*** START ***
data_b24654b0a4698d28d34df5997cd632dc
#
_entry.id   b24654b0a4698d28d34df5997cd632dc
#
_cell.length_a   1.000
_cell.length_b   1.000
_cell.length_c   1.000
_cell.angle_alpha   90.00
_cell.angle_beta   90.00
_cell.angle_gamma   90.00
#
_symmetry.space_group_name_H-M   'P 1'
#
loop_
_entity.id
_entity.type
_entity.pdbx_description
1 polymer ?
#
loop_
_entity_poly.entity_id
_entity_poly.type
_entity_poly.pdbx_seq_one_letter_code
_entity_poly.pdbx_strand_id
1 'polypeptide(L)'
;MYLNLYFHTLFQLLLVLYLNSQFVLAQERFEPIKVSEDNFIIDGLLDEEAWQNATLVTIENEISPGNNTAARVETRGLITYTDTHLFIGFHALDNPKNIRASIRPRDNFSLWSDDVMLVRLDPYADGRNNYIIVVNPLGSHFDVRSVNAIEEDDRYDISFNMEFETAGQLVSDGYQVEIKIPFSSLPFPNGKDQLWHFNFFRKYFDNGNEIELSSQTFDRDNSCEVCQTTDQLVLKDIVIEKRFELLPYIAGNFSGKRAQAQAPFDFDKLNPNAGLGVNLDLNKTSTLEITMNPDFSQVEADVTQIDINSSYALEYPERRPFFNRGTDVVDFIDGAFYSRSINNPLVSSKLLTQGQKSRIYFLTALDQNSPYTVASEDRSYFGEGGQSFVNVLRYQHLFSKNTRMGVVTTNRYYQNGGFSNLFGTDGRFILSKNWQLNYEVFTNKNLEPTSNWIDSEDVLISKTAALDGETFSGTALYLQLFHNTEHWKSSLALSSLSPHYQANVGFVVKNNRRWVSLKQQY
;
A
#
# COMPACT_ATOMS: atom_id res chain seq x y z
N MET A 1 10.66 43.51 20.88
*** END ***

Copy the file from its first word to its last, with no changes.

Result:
data_b24654b0a4698d28d34df5997cd632dc
#
_entry.id   b24654b0a4698d28d34df5997cd632dc
#
_cell.length_a   1.000
_cell.length_b   1.000
_cell.length_c   1.000
_cell.angle_alpha   90.00
_cell.angle_beta   90.00
_cell.angle_gamma   90.00
#
_symmetry.space_group_name_H-M   'P 1'
#
loop_
_entity.id
_entity.type
_entity.pdbx_description
1 polymer ?
#
loop_
_entity_poly.entity_id
_entity_poly.type
_entity_poly.pdbx_seq_one_letter_code
_entity_poly.pdbx_strand_id
1 'polypeptide(L)'
;MYLNLYFHTLFQLLLVLYLNSQFVLAQERFEPIKVSEDNFIIDGLLDEEAWQNATLVTIENEISPGNNTAARVETRGLITYTDTHLFIGFHALDNPKNIRASIRPRDNFSLWSDDVMLVRLDPYADGRNNYIIVVNPLGSHFDVRSVNAIEEDDRYDISFNMEFETAGQLVSDGYQVEIKIPFSSLPFPNGKDQLWHFNFFRKYFDNGNEIELSSQTFDRDNSCEVCQTTDQLVLKDIVIEKRFELLPYIAGNFSGKRAQAQAPFDFDKLNPNAGLGVNLDLNKTSTLEITMNPDFSQVEADVTQIDINSSYALEYPERRPFFNRGTDVVDFIDGAFYSRSINNPLVSSKLLTQGQKSRIYFLTALDQNSPYTVASEDRSYFGEGGQSFVNVLRYQHLFSKNTRMGVVTTNRYYQNGGFSNLFGTDGRFILSKNWQLNYEVFTNKNLEPTSNWIDSEDVLISKTAALDGETFSGTALYLQLFHNTEHWKSSLALSSLSPHYQANVGFVVKNNRRWVSLKQQY
;
A
#
# COMPACT_ATOMS: atom_id res chain seq x y z
N MET A 1 10.66 43.51 20.88